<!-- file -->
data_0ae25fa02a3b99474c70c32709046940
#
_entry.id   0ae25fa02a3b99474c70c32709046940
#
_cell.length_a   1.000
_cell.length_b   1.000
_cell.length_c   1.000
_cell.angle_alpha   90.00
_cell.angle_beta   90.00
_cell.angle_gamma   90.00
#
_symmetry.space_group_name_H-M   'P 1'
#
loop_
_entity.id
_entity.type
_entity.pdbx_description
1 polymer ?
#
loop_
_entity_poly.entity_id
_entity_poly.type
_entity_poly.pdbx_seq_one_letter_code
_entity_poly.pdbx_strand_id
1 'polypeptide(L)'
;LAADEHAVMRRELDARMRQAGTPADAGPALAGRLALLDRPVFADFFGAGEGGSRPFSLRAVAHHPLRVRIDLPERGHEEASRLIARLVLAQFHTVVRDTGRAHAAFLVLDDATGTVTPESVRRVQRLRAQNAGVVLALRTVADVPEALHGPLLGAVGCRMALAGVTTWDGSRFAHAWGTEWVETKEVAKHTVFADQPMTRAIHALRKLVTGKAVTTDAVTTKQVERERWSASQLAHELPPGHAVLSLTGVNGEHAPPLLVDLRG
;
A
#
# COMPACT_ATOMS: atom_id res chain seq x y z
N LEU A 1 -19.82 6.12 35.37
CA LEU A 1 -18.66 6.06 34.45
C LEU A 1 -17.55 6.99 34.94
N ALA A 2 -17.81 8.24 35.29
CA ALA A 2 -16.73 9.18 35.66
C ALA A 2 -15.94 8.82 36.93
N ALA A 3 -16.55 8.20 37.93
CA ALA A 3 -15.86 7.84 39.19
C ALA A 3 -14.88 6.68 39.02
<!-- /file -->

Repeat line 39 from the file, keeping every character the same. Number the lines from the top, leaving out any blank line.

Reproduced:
C ALA A 3 -14.88 6.68 39.02